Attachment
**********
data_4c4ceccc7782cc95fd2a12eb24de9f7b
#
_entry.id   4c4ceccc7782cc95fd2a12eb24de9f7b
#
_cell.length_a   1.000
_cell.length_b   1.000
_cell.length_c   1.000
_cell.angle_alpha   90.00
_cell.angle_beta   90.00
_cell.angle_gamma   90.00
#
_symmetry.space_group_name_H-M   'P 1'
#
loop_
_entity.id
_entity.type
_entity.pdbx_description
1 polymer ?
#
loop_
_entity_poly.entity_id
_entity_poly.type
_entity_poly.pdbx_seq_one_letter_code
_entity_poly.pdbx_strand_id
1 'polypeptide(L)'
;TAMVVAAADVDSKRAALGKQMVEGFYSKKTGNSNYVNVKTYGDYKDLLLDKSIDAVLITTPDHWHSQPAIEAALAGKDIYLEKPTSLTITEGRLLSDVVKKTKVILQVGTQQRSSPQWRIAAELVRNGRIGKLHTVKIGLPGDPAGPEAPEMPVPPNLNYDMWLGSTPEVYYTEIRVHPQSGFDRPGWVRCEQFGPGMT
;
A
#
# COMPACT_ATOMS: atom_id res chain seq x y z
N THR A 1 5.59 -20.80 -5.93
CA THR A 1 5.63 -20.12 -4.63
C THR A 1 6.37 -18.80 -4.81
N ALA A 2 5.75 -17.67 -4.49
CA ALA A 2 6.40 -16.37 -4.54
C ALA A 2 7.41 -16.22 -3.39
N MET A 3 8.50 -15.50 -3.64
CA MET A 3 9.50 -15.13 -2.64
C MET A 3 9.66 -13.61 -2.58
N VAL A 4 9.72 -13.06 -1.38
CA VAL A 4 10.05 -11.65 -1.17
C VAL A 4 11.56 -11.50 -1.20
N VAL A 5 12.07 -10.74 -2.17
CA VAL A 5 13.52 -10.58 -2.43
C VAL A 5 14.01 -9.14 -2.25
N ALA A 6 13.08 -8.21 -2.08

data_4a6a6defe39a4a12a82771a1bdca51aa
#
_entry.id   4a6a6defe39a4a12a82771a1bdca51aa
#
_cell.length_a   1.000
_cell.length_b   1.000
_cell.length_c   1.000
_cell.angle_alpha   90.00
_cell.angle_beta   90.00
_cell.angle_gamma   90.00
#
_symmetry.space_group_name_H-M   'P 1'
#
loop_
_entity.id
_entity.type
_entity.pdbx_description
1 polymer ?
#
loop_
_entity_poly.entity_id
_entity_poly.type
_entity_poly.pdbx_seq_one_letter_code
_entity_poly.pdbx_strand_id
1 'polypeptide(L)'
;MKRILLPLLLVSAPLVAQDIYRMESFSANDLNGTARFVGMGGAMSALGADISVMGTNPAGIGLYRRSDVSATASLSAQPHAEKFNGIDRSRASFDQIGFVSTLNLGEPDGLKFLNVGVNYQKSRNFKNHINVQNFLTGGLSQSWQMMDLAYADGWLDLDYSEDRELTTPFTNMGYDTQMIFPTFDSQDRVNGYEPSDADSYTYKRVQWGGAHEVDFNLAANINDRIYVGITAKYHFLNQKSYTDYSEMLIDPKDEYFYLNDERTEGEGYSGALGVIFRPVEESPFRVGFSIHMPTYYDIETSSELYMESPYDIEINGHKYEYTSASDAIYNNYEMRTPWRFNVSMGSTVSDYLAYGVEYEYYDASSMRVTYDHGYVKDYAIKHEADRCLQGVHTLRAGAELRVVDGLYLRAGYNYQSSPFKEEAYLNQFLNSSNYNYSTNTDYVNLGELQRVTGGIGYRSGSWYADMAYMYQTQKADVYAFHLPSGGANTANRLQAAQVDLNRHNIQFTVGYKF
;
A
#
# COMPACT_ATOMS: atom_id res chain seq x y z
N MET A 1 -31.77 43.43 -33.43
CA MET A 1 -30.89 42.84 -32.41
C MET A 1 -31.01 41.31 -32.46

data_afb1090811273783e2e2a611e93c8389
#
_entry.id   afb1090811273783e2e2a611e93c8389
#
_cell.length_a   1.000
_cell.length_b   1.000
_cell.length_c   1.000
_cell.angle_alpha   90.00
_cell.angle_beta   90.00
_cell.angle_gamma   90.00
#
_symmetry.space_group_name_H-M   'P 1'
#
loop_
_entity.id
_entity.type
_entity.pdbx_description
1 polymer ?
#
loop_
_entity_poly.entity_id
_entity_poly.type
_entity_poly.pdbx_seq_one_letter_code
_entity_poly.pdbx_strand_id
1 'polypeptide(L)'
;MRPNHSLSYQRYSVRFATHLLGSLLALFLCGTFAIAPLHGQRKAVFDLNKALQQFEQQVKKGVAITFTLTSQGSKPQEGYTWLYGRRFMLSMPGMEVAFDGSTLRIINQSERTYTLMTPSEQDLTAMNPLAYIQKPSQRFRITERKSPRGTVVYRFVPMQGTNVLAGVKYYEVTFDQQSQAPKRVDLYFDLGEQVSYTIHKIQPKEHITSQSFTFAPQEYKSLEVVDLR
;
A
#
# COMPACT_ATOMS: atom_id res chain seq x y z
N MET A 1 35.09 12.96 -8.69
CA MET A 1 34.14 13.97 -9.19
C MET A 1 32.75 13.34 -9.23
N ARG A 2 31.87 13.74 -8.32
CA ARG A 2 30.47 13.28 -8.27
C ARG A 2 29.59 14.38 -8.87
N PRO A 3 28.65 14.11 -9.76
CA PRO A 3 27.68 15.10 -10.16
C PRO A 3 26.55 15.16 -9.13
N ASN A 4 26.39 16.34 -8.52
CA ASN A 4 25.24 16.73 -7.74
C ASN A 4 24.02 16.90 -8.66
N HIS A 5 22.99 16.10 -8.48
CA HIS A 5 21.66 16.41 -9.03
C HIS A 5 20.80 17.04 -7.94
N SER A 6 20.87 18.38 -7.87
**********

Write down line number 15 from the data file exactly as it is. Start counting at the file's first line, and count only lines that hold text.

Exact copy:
_entity.id